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Television food advertising viewed by preschoolers, children and adolescents: contributors to differences in exposure for black and white youth in the United States

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Summary

Background

Public health experts raise concerns about adolescents' and black youth's greater exposure to TV advertising for unhealthy foods and beverages compared with children and white youth.

Objectives

Examine how television-viewing patterns and rates of advertising during targeted programming contribute to this greater exposure.

Methods

Nielsen panel data provided viewing times and amount of food advertising viewed on U.S. television in 2008 and 2012. Researchers compared results by network type (black-, child- and youth-targeted), age group (preschoolers, children and adolescents) and race (black and white youth).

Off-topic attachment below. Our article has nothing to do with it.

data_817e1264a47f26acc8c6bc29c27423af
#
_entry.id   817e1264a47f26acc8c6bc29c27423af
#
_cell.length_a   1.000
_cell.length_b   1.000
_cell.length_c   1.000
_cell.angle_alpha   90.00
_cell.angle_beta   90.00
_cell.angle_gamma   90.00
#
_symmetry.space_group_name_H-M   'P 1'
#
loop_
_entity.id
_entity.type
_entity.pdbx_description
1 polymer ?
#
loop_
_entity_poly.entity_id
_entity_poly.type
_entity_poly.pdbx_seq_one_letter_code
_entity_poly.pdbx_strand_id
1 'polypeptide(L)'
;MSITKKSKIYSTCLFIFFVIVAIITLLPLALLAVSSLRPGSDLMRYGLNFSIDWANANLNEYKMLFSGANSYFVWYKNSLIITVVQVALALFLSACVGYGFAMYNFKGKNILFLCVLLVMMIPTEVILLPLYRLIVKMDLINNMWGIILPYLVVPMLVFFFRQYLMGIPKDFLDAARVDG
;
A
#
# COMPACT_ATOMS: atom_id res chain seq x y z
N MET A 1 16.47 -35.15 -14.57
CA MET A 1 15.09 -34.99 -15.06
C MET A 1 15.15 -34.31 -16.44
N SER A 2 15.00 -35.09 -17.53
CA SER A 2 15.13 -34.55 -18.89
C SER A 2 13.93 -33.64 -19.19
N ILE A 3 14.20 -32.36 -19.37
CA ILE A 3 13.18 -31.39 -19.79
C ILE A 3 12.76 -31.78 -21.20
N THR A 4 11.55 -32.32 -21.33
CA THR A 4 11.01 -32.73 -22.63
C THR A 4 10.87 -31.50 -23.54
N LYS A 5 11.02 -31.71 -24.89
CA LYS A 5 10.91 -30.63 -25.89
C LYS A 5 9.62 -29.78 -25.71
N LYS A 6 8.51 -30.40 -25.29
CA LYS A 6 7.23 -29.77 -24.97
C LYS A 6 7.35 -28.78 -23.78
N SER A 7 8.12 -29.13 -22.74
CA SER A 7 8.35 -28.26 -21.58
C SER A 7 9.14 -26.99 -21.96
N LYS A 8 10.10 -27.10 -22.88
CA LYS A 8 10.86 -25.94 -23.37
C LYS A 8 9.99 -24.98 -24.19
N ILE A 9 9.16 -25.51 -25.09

Results

Food advertising exposure increased with age for both black and white youth, but black youth viewed approximately 50% or more ads than did white youth of the same age. Higher rates of food advertising on youth-targeted networks explained greater adolescent exposure. However, greater television viewing and higher rates of advertising on youth- and black-targeted networks both contributed to black youth's greater exposure. From 2008 to 2012, increases in food-ads-per-hour increased exposure for all youth.

Conclusions

Food advertisers and networks, especially those targeting adolescents and black youth, must do more to reduce advertising that negatively impacts young people's health. Furthermore, reducing commercial-television viewing by black youth may help reduce health disparities affecting their communities.

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